Southern-ass baked beans (Gordon)

Dirty Rice (YSL)

Slaw (Tom)

Wop Salad (YSL)

Hush puppies (Tom)


Flakey Pastry Apple Pie (Hannah)

Buttermilk ice cream (Nick)

Smoked ice cream (Nick)


Cherry bourbon cocktails

Pickle backs

Comments welcome as ever.

Check out Loaf Online and Brummy Tummy for other cook-off updates!

Review: Selfridges Food Hall, Selfridges Restaurant, Bullring, Birmingham

Photo by my wifelet Hannah

The few times we’ve been to the Selfridges restaurant – usually on a Sunday lunchtime – it’s been the same story. A half-empty restaurant. Glacially slow service. Warm Coke, with too little ice served from the always-disappointingly small 250ml bottle (that’s a mixer size in my view). Burgers are bought-in, evidenced by their regular shape and harsh onion flavour which you know will linger all afternoon. Chips are limp and too thick. Hannah’s tomato soup has the rasping acidity which comes from tedious and unripe glasshouse tomatoes. The chef doesn’t even the sense to roast them to give sweetness. Red mullet was, in the words of Alan Partridge, “burnt to a crisp – so it can only be identified from its dental records”. And the long, lingering “can we get the bill”, “now can we pay the bill” stalemate usually involves the walk of shame to the cash register. Like you don’t know the procedure for paying in a restaurant.

The food hall is no better. Yo Sushi! (!!) has turned into a grim vision of a future without fish. So infrequently now does anything containing fish pass along the conveyor belt you could give it 50 points in I-Spy. Your protein options are the ubiquitous tofu and chicken tonkatsu. The worst sushi in the world – the hideous Californian roll – waves past every 30 seconds. This hides a crab-flavoured stick (again, thanks Alan). When you do spot tuna it’s buried as a near invisible sliver, deep in a maki roll.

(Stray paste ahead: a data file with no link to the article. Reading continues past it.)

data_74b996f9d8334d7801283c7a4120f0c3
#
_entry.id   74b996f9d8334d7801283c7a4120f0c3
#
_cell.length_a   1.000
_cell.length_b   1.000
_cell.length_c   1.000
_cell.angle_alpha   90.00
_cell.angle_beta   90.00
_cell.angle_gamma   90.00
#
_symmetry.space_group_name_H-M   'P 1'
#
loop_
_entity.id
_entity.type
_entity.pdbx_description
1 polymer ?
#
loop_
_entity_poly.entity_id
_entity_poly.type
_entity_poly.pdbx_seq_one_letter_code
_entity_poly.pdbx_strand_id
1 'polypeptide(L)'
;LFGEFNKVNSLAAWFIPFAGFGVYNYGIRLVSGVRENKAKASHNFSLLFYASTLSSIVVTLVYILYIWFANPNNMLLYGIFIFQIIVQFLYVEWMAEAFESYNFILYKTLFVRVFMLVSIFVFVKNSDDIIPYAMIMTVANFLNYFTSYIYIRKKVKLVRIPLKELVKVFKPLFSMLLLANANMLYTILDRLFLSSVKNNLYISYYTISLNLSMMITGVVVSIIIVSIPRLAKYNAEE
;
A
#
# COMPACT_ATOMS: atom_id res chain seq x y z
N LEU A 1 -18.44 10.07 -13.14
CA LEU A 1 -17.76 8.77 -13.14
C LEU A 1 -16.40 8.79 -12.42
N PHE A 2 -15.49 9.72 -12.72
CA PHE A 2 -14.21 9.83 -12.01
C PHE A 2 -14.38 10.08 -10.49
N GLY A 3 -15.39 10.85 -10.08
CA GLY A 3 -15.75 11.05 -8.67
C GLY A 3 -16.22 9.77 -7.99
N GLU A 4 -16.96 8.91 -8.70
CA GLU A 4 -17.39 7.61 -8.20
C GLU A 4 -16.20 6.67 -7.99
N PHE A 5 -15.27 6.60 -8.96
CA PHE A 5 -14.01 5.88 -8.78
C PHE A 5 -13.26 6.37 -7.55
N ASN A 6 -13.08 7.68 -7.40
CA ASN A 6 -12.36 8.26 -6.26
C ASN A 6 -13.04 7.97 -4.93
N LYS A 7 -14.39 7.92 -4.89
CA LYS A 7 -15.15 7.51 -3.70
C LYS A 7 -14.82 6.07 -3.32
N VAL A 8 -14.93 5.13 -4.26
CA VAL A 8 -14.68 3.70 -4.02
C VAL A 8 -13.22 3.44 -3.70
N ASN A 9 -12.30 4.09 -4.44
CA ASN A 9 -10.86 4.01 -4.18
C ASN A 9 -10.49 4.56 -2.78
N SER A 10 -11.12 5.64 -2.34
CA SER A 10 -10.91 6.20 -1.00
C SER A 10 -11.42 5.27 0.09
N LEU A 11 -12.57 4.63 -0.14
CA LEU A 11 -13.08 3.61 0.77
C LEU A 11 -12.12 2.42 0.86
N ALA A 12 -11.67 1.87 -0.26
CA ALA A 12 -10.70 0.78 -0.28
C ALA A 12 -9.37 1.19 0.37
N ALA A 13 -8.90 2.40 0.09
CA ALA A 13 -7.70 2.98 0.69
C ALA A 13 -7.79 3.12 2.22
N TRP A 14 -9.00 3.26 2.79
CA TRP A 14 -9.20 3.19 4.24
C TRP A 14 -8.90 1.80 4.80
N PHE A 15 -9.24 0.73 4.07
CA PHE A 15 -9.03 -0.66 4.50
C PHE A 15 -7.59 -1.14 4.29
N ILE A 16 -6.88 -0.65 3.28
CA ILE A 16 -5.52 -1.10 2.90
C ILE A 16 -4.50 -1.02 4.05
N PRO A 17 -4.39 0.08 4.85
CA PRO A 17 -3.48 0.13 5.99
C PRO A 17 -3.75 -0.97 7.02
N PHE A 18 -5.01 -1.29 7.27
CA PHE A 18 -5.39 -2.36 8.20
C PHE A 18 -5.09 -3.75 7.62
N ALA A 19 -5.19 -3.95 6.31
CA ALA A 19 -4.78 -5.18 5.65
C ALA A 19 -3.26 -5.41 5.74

The Tiffinbites concession is worse still, a Pakistani friend still winces at the memory of eating their sad, reheated curries which have the lifeless colour of having sat around for a day or two and taste only of what Harold McGee would describe as “leftover flavours”. I remember the early Tiffinbites near Liverpool Street which served reasonably cheap, lively, vibrant curries. That’s not what you get here.

I’ve never tried the noodle counter which is always packed. But my friend Lap says that the laksa is “pretty good” but it’s the “only thing he’ll order there”.

Pret A Manger is a good option if you can fight your way over the mums wielding toddlers and prams like an offensive weapon.

The sad Selfridges diner concept which can’t decide if it’s American or not and is a similar story to the main restaurant. The burgers are sad and ¬£5 too expensive.

The rest of the food hall is little better. They used to have a cheese counter with overpriced, poorly affineured cheese. That’s gone now. Fresh food options are virtually nil. They used to sell the estimable Walter Smith’s pork pies, albeit for a large premium over the same pie from Walter Smith in the indoor market. His pies are both great-tasting and locally made – so this couldn’t last and they swapped them out for the inferior *East* Midlands Mrs. King pie (they are OK but not a patch on Walter’s).

The biltong counter does an inexplicable trade.

There’s no fresh meat or fish or veg. London Selfridges has Jack O’Shea’s fine meat counter, with a range of aged beef that brings tears to the eyes. Here the best option for umami is marmite chocolate.

It’s sad that this icon of Birmingham, still the place we take visitors to first for its fabulous exterior has such poor eating options.

A massive missed opportunity.